Visiting Theodore Roosevelt National Park

Planning a trip to Theodore Roosevelt National Park and need some help planning your trip?

Here is the National Park Obsessed guide for visiting Theodore Roosevelt National Park, North Dakota.

Table of Contents

The Quick Guide to Visiting Theodore Roosevelt National Park

Theodore Roosevelt National Park Basics

Region: Midwest / Central Plains

Park Size: 70,446 acres (110.07 sq miles) (285.08 sq km)

Location: Billings and McKenzie counties

Closest Cities: Medora, North Dakota

Busy Season: June to September

Visitation: 691,658 (in 2019)

How much does Theodore Roosevelt National Park Cost?

Theodore Roosevelt National Park costs the following:

  • 7-day Passenger Vehicle Pass – $30
  • 7-day Motorcycle Pass – $25
  • 7-day Individual Pass – $7

An annual Theodore Roosevelt National Park Pass costs $55 but it is not recommended you buy this pass. For an extra $25 you can get an American the Beautiful Pass. This $80 pass offers free admission to all 116 fee-charging National Park Units.

When is Theodore Roosevelt National Park Open?

Theodore Roosevelt National Park is open year-round.

Are dogs allowed in Theodore Roosevelt National Park?

Yes, pets are welcome in Theodore Roosevelt National Park but are limited to developed areas such as roads, parking areas, picnic areas, and campgrounds. Pets are not allowed on the trails in the park. Please review the Theodore Roosevelt Pet Policy before bringing your dog to Theodore Roosevelt.

Where are Theodore Roosevelt National Park’s visitor centers?

South Unit Visitor Center – May to September

North Unit Visitor Center – May to September

Land Acknowledgments for Theodore Roosevelt National Park

The National Park known as Theodore Roosevelt National Park sits on Hunkpapa, Mandan, Hidatsa, and Arikara, Michif Piyii (Métis), Assiniboine, Cheyenne, Očhéthi Šakówiŋ lands.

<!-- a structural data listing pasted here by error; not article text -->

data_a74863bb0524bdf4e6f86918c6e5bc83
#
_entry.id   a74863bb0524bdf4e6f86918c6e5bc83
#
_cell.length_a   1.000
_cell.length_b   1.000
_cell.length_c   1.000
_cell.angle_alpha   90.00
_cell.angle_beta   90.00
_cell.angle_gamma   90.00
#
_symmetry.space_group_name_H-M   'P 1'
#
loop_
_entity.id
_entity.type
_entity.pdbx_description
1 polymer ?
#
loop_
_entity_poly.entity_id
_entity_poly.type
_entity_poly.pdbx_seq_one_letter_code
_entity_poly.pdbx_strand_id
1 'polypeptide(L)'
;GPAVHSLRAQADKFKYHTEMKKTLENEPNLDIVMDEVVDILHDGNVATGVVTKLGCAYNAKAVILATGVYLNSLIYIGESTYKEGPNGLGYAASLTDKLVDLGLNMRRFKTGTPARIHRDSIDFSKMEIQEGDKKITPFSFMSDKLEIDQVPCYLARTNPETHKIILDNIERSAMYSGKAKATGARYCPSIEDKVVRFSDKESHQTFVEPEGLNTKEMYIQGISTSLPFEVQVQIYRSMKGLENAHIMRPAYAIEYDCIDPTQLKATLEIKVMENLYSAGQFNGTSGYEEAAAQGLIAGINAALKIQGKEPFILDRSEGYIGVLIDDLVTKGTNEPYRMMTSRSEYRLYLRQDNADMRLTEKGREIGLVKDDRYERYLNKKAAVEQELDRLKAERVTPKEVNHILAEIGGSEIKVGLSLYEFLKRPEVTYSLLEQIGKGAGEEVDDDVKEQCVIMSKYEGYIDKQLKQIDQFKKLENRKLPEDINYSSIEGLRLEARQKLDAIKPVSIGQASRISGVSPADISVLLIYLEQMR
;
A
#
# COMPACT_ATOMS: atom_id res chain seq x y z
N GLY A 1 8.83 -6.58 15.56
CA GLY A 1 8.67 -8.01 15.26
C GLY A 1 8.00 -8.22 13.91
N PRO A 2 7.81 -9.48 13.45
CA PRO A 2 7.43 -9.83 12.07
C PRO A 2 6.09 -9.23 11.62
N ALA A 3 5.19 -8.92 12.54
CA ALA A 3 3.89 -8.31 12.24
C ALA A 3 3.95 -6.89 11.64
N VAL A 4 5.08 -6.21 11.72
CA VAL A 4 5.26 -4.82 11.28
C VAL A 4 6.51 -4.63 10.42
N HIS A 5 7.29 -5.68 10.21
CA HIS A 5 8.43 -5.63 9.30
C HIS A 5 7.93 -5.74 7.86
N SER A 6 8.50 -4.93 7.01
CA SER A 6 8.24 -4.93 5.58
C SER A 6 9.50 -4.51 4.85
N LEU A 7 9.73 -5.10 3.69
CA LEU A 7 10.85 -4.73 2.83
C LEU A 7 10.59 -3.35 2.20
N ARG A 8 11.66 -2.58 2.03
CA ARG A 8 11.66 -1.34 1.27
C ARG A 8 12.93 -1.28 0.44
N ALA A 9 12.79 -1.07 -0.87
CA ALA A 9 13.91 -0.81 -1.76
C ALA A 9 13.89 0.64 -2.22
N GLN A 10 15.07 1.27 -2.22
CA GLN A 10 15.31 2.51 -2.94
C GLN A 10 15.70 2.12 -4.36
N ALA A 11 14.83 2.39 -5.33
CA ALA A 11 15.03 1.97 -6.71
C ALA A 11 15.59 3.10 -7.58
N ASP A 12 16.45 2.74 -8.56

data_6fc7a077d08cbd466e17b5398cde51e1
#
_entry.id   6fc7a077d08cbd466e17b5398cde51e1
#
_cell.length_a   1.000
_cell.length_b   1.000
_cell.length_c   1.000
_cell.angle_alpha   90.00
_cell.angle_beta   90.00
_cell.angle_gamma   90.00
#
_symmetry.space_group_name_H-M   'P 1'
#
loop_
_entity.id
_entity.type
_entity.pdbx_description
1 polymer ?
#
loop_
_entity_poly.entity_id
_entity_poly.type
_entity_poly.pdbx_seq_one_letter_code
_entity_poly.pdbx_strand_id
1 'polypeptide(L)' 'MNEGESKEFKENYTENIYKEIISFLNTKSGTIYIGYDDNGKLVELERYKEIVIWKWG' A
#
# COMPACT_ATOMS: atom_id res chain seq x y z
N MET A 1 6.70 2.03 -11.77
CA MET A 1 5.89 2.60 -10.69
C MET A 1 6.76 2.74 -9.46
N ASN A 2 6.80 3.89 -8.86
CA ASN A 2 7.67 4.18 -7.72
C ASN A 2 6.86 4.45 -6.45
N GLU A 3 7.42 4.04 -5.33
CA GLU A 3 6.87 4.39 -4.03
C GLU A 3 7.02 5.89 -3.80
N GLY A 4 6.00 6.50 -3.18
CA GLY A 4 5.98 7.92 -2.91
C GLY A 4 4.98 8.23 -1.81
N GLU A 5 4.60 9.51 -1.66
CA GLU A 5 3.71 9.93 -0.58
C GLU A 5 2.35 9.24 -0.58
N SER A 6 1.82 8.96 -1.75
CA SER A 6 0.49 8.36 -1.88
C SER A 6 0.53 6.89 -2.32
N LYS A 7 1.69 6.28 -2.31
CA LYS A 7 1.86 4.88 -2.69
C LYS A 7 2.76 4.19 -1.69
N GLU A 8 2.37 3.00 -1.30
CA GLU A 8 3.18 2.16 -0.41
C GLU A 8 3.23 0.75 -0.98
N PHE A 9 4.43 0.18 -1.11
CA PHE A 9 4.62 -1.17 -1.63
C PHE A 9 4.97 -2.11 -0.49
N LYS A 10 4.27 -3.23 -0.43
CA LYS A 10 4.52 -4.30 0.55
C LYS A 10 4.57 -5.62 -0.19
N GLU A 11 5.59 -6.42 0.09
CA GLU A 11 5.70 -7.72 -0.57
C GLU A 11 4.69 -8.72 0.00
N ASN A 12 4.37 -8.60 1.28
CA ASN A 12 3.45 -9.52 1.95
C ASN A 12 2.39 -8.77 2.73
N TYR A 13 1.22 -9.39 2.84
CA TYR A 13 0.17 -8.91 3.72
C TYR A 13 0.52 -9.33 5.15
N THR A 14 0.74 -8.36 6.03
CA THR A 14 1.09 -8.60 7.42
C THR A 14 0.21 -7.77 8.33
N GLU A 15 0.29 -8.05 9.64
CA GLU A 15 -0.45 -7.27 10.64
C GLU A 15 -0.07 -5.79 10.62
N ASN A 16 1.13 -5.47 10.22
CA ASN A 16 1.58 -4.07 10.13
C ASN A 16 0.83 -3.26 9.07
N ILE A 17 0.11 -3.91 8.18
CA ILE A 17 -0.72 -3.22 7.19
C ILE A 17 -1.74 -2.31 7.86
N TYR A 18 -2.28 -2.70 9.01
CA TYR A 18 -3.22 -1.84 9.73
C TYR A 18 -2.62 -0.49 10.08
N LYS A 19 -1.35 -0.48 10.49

Thank you to the Native Land Digital for making the Indigenous territories accessible to all. They have mapped the known territories to the best of the current knowledge and is a work in progress. If you have additional information on the Indigenous nations boundaries, please let them know.

Native Land Digital is a registered Canadian not-for-profit organization with the goal to creates spaces where non-Indigenous people can be invited and challenged to learn more about the lands they inhabit, the history of those lands, and how to actively be part of a better future going forward together.

Where to stamp your National Parks Passport Book in Theodore Roosevelt National Park?

The National Park Passport Book is the BEST and cheapest National Park souvenir. Every National Park Obsessed person should have one of these books.

If you are new to the National Parks, you can learn more about the National Parks Passport program here or jump right in by ordering the ever-popular Classic National Parks Passport or get the National Park Obsessed’s National Park Passport & Journal

IMPORTANT: Do NOT stamp your government-issued passport.

There are four official Stamps for Theodore Roosevelt National Park. Here is the list of National Park Passport Stamps you can get in Theodore Roosevelt National Park:

  • Elkhorn Ranch
  • North Unit / Watford City, ND    
  • Painted Canyon
  • South Unit / Medora, ND

Bonus Stamps

  • Image of Big Horn Sheep Head
  • Image of Bird on Branch
  • Image of Bison with Grass
  • Junior Ranger
  • North Dakota I saved the best for last!
  • Official Junior Ranger
  • Theodore Roosevelt Bison

Theodore Roosevelt National Park Passport Stamp Locations

Here are all the locations where you can find the Theodore Roosevelt National Park Passport Stamps. Not every stamp is available at every location.

  • Medora Visitor Center
  • North Unit Visitor Center
  • Painted Canyon Visitor Center

National Park Obsessed’s Detailed Guides to Theodore Roosevelt National Park

Itineraries for Theodore Roosevelt National Park

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On this site, we promote travel to the United States and beyond that are the traditional lands of  Indigenous and First Nations peoples.

With respect, I make a formal land acknowledgment, extending my appreciation and respect to these lands’ past and present people.

To learn more about the people who call these lands home, I invite you to explore Native Land.


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